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Saar no match for Netanyahu

Interior Minister Gideon Saar must bear in mind that a political vacuum always fills up, especially when taking into consideration that there are two figures still in the Likud Party who could vie the seat of Prime Minister Benjamin Netanyahu.
Israel's Education Minister Gideon Saar delivers a speech during the official launch of the European Holocaust Research Infrastructure (EHRI) in Brussels November 16, 2010.  REUTERS/Francois Lenoir (BELGIUM - Tags: EDUCATION POLITICS) - RTXUPFM

Only a few days after Interior Minister Gideon Saar’s dramatic announcement on Sept. 17, many of his former supporters have started to look for another Likud Party official to support. Saar’s colleagues in the faction, who are eyeing the now-empty interior minister slot, did not wait even a day: They went out and demanded their booty that very evening. Politics abhors a vacuum.

Saar’s announcement was greeted with shock. In contrast to stories that are popping up that he was ready to resign several times in the last two years, in truth, not one of Saar’s hundreds of faithful followers expected such a step. On the contrary: Saar allowed them to think that he hoped to run for the Likud leadership. They came to the celebratory New Year’s toast on Wednesday because they viewed the interior minister as a rising star in the party, maybe even the next leader. Prominent Likud members who conversed with Saar in recent months, when the disconnect between the prime minister and Saar was at its height, never got the impression that the latter had intentions of resigning. In fact, in some of these personal conversations Saar discussed openly the scenario of running against Prime Minister Benjamin Netanyahu.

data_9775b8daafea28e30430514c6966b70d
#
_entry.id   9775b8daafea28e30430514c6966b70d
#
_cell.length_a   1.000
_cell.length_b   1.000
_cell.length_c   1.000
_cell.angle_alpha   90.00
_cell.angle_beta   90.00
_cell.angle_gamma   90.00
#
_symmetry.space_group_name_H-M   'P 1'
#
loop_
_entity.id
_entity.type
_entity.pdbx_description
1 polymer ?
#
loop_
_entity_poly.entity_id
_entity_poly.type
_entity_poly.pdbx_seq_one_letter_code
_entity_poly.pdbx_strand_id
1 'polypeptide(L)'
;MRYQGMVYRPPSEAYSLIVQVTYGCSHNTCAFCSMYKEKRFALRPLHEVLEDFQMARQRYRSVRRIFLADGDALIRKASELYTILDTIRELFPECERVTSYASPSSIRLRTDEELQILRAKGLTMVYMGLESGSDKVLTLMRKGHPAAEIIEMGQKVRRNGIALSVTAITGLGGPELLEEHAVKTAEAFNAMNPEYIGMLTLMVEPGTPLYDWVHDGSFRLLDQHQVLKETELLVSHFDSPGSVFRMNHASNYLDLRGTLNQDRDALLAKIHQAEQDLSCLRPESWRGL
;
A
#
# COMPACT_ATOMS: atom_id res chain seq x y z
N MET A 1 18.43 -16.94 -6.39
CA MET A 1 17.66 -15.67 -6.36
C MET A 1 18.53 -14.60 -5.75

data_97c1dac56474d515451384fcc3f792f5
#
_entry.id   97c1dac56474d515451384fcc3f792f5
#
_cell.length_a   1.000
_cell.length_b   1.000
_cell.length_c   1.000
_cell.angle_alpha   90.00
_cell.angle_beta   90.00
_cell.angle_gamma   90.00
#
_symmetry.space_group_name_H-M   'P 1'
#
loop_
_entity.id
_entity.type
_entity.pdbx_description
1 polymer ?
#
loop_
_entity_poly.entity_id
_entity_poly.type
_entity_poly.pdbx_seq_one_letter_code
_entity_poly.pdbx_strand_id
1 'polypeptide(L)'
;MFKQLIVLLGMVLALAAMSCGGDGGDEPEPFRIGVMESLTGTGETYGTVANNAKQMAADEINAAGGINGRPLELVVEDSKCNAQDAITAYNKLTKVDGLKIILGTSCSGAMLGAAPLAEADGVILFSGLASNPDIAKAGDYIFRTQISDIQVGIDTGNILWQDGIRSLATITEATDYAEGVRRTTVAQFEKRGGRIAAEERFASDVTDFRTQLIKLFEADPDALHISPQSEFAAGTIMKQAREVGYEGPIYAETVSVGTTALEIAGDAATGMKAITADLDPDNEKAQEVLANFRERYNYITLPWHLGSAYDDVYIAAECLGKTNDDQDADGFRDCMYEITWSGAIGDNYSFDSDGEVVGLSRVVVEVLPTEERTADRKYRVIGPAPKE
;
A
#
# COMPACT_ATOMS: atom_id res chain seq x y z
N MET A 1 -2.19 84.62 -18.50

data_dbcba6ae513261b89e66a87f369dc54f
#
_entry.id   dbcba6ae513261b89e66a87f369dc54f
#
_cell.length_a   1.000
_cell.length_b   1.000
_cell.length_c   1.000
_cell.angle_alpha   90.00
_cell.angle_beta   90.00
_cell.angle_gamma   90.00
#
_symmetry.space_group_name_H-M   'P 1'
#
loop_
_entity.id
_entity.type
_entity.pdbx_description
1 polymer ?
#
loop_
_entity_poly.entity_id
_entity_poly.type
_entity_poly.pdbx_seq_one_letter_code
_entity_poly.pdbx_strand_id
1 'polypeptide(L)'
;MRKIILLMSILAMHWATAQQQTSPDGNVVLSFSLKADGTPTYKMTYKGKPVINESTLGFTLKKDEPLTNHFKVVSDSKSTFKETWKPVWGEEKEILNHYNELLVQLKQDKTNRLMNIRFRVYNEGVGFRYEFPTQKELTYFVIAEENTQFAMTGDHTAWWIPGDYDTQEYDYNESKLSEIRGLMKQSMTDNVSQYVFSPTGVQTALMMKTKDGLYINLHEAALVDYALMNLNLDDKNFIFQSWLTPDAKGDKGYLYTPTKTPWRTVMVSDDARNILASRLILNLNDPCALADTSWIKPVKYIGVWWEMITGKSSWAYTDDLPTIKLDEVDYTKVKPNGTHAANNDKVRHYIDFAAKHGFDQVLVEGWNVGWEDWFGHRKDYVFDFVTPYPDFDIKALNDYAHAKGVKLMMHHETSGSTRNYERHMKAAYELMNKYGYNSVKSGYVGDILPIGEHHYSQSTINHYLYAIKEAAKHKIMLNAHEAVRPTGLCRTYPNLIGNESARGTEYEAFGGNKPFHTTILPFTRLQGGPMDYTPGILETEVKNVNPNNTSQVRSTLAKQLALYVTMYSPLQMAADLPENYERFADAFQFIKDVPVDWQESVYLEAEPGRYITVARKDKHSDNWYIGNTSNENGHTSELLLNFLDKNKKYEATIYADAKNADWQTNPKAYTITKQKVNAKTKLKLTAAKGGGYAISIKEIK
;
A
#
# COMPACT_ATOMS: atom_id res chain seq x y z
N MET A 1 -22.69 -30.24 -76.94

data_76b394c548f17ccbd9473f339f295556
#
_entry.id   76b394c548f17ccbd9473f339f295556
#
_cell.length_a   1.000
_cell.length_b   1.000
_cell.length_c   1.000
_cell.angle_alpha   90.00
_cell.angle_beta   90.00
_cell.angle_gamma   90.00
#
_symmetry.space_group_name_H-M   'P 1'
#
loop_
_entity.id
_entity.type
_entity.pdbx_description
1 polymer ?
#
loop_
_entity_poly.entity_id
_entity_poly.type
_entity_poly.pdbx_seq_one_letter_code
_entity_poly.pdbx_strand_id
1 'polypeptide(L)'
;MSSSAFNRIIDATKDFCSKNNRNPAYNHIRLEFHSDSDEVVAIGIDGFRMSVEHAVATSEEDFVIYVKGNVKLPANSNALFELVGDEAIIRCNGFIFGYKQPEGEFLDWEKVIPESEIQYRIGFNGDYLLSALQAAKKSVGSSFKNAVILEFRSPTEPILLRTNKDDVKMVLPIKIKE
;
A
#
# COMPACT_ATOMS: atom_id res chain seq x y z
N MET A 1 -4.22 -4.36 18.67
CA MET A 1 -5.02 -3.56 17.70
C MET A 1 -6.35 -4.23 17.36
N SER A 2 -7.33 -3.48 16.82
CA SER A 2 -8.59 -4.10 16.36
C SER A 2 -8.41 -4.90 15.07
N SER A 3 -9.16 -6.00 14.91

The important thing that Saar understood from these tête-à-têtes is that he would be unable to recruit a significant camp of Likud seniors to run against Netanyahu for Likud chairman, so long as the latter remained prime minister. Simultaneously, Saar put out a feeler to former Communication Minister Moshe Kahlon, who is trying to found a new party. Both of them are “Bibi's [Netanyahu] victims,” both are among the most popular of the Likud officials and both certainly share a common language. Nevertheless, they were unable to reach understandings about running together on the same platform. Thus, we see that Saar examined possibilities of continuing his political career outside the Likud.

Netanyahu was well aware of Saar’s political moves and received reports almost in real time on several of Saar’s tête-à-têtes. Thus, Netanyahu concluded that before Saar could challenge his leadership, he must deliver a pre-emptive blow on his former close associate. (Saar was Cabinet secretary during Netanyahu’s first term in office, and was viewed as being Netanyahu’s political adherent for many years.)

Netanyahu held inner-Likud consultations based on information regarding Saar’s plans. Following these consultations, a decision was made over the last two weeks, by which immediately after the holidays Netanyahu would announce, ahead of schedule, early primaries for the Likud leadership. In other words, “instant primaries.” He did the same thing in the past to thwart Minister Silvan Shalom and planned on doing it again. Under such a scenario, Saar didn’t stand a chance. In those inner-Likud parleys Netanyahu said dismissively that even in the worst-case scenario the fight would end with 70-30 in favor of the incumbent. Even though Saar was very popular in the Likud, he is not perceived by the general public as a candidate for prime minister. In fact, public opinion surveys show that there is no one in the political system or outside it who even comes close to Netanyahu regarding suitability for the premiership.